LCCMR director Susan Thornton said the discussion isn’t new, but she’s hearing it “a little more often.” She also said she can’t remember a year when proposed public land purchases endorsed by LCCMR were cut at the Legislature to the extreme they were this year in McNamara’s committee. The deleted land deals had a combined price tag of $6.06 million, or 72 percent of total LCCMR cuts made by the committee. (Star Tribune)
The primary culprit appears to be Rep. Denny McNamara (R-Hastings), chair of the relevant House committee, who has something of a history with issues like this.
Many Minnesota conservatives have simply never processed, and never will process, in their puny little right-wing pea-brains, that the citizenry would vote to raise its own taxes for the sake of the natural environment and (good God!) the arts. Ergo, the above.
I got an interesting email, from the Minnesota Environmental Partnership, and it piqued me somewhat. (The email’s contents are summarized here.) The city of Waukesha, Wisconsin, wants to divert water from the Great Lakes (specifically, in this case, Lake Michigan) for its own use, and requires a lot of permissions because of the Great Lakes Compact. The matter is well-summed up, with lots of links, here. The articles from which I blockquoted the following add a larger context.
At long last the precedent-setting bid by Waukesha, Wisconsin, to draw drinking water from Lake Michigan is formally in line for approval by all – or rejection by at least one – of the governors whose eight states make up the Great Lakes Compact, including Minnesota’s Mark Dayton.
This is a very big deal and the outcome couldn’t be more in doubt, according to Peter Annin, who you could fairly say wrote the book on conflicts over our continent’s most precious freshwater resource: “The Great Lakes Water Wars,” published in 2006…
But as the governors consider Waukesha’s application, Annin said, they’ll also be thinking a lot about a question that overshadows all the others: If we say yes to Waukesha, then what kind of invitation are we extending to the next community in line, and the next one after that?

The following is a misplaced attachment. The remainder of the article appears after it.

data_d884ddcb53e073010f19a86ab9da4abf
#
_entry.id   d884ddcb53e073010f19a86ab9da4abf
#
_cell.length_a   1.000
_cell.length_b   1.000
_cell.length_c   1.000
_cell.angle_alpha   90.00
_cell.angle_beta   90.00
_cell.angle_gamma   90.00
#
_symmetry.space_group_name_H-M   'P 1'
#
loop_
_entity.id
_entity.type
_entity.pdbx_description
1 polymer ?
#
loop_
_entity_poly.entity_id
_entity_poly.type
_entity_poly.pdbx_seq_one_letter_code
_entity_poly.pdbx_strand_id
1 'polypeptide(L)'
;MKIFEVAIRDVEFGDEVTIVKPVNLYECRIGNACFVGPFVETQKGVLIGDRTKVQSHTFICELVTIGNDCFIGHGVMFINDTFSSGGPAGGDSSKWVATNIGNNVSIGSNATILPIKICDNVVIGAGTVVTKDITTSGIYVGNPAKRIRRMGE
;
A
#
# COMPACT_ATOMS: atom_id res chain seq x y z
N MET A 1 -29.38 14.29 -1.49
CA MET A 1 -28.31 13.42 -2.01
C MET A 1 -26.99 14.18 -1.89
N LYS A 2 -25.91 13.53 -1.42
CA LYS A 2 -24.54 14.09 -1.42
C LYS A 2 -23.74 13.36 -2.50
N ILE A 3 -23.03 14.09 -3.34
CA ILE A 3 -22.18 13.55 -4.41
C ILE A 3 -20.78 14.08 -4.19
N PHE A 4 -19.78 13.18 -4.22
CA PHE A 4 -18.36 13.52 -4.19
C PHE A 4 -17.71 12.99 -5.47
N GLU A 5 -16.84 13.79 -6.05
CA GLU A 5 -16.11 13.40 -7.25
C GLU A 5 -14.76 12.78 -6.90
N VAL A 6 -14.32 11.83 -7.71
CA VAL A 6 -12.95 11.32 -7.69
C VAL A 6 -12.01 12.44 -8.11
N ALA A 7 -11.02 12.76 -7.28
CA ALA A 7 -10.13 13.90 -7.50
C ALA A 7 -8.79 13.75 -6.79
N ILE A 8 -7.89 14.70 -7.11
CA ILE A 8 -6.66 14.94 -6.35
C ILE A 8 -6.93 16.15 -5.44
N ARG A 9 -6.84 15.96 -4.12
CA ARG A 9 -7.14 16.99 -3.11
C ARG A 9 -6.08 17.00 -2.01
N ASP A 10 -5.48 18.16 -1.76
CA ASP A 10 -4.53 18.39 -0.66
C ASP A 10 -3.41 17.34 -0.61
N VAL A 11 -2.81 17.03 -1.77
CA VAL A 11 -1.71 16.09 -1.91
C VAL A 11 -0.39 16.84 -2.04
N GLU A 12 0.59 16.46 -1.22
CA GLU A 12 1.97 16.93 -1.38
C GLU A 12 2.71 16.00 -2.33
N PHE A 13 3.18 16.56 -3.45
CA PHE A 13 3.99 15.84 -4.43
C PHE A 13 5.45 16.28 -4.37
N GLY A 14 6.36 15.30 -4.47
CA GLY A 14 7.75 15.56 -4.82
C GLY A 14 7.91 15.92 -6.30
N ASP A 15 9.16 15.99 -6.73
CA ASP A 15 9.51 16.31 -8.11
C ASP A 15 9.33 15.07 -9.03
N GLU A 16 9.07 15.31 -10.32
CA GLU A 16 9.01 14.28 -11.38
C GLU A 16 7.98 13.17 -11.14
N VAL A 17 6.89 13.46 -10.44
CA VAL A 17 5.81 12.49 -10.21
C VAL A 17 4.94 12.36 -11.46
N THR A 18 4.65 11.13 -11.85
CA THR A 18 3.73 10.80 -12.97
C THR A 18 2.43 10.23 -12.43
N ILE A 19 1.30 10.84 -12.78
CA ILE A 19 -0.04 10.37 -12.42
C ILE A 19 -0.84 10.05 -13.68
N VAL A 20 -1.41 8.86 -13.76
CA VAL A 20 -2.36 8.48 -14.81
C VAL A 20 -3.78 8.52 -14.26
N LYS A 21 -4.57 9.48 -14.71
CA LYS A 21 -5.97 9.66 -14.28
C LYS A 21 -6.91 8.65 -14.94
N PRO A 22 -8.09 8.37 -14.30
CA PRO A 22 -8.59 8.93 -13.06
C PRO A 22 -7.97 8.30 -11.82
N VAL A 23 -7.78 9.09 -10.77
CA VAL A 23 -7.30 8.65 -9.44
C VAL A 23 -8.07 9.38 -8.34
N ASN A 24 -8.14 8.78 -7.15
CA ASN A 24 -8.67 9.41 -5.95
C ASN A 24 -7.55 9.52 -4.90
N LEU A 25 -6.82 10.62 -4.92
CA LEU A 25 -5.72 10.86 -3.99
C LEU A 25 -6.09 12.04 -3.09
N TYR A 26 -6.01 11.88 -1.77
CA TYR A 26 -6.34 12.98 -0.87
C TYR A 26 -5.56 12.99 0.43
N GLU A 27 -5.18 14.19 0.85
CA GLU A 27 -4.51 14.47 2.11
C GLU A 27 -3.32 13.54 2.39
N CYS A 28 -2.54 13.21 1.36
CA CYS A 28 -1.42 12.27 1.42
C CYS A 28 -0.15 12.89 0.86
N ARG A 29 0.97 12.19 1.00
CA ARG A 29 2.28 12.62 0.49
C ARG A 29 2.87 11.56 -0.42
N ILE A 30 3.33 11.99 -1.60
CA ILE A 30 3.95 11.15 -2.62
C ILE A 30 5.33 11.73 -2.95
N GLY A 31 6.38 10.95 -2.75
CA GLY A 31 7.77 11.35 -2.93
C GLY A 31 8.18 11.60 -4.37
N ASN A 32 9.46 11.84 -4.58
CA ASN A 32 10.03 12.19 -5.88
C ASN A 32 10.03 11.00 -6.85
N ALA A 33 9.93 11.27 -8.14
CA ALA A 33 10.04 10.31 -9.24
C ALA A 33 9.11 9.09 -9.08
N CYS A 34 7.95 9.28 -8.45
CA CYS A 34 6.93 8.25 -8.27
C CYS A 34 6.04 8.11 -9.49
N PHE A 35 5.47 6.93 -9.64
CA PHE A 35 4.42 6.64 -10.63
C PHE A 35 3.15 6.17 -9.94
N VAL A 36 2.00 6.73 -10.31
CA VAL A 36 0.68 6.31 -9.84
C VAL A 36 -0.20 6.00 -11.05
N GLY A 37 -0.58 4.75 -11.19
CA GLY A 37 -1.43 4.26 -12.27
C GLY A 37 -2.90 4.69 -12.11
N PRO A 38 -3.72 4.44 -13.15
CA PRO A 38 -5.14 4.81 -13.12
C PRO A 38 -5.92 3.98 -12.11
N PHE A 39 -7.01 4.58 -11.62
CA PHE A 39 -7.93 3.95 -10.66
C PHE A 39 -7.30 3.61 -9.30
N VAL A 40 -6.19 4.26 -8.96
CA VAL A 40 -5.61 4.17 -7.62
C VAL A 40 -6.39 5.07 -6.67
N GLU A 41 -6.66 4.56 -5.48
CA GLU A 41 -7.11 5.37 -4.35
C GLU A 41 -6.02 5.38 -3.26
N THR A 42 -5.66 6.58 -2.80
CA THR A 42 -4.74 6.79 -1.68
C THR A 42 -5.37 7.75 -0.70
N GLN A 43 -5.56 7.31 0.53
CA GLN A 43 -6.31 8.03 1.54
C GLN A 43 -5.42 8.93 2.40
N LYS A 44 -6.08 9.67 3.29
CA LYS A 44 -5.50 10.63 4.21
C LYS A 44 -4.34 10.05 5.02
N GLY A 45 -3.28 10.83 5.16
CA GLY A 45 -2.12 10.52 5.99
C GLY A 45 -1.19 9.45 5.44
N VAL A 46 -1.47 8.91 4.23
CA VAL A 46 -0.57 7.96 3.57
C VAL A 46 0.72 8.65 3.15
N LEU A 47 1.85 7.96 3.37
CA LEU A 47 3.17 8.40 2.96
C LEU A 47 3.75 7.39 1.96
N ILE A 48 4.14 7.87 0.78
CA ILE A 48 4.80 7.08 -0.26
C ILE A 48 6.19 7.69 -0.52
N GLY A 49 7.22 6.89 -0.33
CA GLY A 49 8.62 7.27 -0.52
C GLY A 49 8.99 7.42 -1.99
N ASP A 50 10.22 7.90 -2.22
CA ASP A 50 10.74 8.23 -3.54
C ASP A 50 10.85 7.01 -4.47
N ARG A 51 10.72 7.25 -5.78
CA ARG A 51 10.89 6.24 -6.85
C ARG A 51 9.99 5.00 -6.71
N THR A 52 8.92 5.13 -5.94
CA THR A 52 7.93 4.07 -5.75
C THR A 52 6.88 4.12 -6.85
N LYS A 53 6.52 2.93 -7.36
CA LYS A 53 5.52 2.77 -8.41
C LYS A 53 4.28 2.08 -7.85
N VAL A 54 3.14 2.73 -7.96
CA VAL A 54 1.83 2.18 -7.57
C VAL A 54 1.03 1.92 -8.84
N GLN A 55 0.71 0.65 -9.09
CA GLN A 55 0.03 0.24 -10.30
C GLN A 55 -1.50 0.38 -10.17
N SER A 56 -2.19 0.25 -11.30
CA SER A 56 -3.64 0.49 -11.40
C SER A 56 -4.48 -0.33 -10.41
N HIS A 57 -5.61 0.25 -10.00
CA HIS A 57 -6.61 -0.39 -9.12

Especially as conflicts over natural resources move us, in his view, “from the century of oil to the century of water”? (MinnPost)
In my experience, the right fears socialism without properly knowing what it is, and without correctly identifying who or where socialism works well. That would include nations like Denmark, which is a hybrid capitalist/socialist state.
I attended the Republican caucuses held March 1st; the leadership warned about the DIRE possibility of BECOMING DENMARK. No one would elaborate on what part of resembling Denmark was so fearful, it was an accepted wisdom without any reference to reality.
What reality? THIS reality.
The report found that inequality was strongly associated with unhappiness —
a stark finding for rich countries like the United States, where rising
disparities in income, wealth, health and well-being have fueled
Denmark is a very successful nation, a very small nation relative to the United States – surely no one is concerned about physical national shrinkage? Trump and Rubio have demonstrated the right has a size phobia…
Our differences with Denmark underline the political issues and pressures driving the 2016 election cycle.
It is also a nation that is widely regarded, including by its own citizens as less corrupt, as being economically more successful as measured by GDP – it is strongly business friendly. It is more successful in terms of educational outcome, of health care outcomes (including cost management), in terms of life expectancy, but also in terms of pro-family policies and infrastructure safety, and energy policy. The average citizen is far more affluent and has far more economic and social mobility than the citizens of the US. The Danes also demonstrate more sincere family values in their national policies regarding supporting family life and coherence.
Critics can hardly call the Danes godless heathens; the state religion is evangelical Lutheranism. Rather I would prefer to see the US retain the freedom of religion guaranteed by no state religion being established. But the nation has remarkable religious tolerance, arguably more than that shown by the conservative evangelicals who are Islamophobic.